obtaining links from authority websites and thematically-linked
websites, providing the search engines with a ‘vote of approval’ for
your website and a subsequent elevation in search engine results.
Directory submission –
submitting your site to the world’s biggest and best web directories
Technical optimisation –
implementation of sitemaps, 301 redirects, etc – you might need some
assistance with this step!
STEP 7: Social media and on-site
content production – keeping
the website fresh
These days, it’s not enough to simply
publish a site on the web and just let it sit there. To maintain
relevance and ensure a constant stream of traffic, it’s important that
organisations use their website as a ‘channel’, constantly adding and
updating content. Organisations should consider:
News / article production –
regular contributions via a content management system
a simple way to contribute and syndicate content
consider a Facebook Page as a content delivery and two-way
consider a Twitter stream as a content delivery and two-way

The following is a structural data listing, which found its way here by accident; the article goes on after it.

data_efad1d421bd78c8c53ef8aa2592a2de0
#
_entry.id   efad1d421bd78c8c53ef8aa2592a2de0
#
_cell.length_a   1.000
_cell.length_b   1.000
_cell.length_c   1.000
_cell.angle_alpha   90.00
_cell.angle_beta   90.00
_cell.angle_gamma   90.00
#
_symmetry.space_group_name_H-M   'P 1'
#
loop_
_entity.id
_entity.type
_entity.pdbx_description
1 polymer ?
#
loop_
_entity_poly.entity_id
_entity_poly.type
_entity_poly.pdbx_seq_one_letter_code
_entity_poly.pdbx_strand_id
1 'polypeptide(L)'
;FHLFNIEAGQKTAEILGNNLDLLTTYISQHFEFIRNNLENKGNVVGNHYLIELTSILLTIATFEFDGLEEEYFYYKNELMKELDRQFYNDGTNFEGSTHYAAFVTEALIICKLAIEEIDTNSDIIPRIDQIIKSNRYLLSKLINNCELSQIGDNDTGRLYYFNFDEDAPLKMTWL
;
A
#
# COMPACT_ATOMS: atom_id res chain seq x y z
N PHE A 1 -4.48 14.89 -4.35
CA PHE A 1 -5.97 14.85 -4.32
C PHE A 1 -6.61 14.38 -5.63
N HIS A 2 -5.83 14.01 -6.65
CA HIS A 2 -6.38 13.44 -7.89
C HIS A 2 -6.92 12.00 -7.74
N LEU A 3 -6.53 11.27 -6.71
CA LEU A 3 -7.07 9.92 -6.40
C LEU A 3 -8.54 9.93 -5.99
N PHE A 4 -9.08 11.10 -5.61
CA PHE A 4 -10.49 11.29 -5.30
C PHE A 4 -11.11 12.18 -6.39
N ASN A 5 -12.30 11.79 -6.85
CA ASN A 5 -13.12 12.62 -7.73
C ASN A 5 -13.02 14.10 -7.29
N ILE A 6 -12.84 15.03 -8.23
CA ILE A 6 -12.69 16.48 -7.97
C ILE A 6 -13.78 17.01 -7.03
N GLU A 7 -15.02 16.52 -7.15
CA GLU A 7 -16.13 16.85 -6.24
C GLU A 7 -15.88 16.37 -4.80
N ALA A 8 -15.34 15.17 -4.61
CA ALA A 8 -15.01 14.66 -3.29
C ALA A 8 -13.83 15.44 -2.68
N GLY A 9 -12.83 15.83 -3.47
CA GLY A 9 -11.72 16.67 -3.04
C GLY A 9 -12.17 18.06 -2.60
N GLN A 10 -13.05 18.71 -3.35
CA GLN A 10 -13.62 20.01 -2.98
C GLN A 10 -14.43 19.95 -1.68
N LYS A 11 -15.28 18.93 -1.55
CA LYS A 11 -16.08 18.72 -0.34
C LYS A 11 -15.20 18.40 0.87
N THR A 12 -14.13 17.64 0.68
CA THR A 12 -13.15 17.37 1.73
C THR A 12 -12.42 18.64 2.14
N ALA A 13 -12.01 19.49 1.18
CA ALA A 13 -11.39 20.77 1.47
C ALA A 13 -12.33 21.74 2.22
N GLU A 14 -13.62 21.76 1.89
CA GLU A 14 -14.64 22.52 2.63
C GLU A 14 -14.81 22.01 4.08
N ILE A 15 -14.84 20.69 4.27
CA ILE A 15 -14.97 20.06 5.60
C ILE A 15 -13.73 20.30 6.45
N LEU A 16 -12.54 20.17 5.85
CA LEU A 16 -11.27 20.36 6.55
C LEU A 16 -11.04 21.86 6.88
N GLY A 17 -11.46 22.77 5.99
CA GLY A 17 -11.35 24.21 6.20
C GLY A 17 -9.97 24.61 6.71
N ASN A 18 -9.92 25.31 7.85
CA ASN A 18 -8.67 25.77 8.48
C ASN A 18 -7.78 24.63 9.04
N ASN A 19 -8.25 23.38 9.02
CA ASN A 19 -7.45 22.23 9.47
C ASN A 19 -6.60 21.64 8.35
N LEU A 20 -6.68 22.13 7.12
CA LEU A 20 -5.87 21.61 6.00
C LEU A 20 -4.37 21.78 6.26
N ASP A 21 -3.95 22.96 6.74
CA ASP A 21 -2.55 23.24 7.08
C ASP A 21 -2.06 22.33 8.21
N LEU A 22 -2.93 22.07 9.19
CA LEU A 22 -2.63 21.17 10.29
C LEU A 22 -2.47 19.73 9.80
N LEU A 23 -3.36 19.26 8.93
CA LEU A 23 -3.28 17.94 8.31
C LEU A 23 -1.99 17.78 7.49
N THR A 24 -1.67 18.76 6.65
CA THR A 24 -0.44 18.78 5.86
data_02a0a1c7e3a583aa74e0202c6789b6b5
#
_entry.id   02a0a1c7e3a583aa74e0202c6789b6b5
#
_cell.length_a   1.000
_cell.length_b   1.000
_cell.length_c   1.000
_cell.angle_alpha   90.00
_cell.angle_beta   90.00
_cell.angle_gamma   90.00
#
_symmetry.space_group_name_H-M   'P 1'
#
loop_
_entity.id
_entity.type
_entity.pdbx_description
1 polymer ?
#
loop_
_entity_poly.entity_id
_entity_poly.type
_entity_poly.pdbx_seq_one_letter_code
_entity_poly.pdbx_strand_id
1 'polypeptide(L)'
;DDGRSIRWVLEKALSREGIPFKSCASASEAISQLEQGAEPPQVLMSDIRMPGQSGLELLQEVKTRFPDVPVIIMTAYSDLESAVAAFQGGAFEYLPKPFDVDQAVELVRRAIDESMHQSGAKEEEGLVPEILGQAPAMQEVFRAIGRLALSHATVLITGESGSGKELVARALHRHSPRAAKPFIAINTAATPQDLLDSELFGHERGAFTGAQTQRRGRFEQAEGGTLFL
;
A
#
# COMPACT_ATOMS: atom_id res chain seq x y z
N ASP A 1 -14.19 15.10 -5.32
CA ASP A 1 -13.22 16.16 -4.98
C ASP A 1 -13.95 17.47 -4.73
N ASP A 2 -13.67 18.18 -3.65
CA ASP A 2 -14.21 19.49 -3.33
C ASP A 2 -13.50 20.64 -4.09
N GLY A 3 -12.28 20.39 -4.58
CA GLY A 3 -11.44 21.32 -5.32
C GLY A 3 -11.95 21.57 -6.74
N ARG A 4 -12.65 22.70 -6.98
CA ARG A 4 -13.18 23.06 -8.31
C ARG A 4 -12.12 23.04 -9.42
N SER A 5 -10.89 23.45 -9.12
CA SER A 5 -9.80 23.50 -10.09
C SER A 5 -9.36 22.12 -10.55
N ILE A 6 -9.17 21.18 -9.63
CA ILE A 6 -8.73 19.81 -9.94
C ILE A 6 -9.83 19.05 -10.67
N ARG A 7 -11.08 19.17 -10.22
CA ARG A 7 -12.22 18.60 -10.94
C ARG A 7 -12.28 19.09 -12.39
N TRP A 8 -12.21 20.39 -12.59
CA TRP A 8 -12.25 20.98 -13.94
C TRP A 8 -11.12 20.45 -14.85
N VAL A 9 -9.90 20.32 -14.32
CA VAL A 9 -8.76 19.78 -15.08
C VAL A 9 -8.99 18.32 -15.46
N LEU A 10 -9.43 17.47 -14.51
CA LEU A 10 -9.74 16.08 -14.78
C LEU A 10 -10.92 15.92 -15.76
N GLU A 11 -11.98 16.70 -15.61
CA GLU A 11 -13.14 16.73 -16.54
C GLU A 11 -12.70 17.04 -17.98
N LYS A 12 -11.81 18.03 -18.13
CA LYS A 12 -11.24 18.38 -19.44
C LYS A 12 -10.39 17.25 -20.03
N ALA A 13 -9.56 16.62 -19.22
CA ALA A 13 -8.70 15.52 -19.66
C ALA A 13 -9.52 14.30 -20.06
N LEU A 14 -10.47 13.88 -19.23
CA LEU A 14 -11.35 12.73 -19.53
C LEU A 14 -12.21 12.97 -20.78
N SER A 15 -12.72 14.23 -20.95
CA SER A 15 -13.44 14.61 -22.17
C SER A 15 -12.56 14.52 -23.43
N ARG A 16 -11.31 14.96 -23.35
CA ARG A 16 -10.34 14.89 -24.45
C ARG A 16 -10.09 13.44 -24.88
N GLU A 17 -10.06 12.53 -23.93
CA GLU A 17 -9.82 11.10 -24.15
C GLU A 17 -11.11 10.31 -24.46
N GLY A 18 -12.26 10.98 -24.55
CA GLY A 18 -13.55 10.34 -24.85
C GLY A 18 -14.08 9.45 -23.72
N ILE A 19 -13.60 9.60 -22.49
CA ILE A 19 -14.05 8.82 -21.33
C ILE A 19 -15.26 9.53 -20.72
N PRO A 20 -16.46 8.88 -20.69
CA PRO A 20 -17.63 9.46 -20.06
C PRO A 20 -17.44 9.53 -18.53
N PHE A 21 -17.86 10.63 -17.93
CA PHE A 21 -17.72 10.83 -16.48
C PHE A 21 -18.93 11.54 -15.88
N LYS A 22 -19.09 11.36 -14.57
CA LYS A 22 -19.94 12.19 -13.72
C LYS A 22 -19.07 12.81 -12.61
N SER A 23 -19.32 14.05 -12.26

Online video –
consider regular uploading of online video using YouTube or similar
And others… Slideshare,
Flickr, MySpace, Wikipedia, etc.
STEP 8: Marketing – attracting
Once your web presence is perfect, then it’s
time to start actively marketing the site. To this point, it’s best
that you don’t spend any money marketing. Only when you are satisfied
with the end product should you dip into the pocket to spend money on
advertising or other marketing initiatives:
Search engine marketing (SEM) –pay-per-click
advertising on Google or Facebook
Email marketing –
an often neglected form of advertising; it’s free and it’s targeted
Offline marketing –
traditional marketing channels if you have budget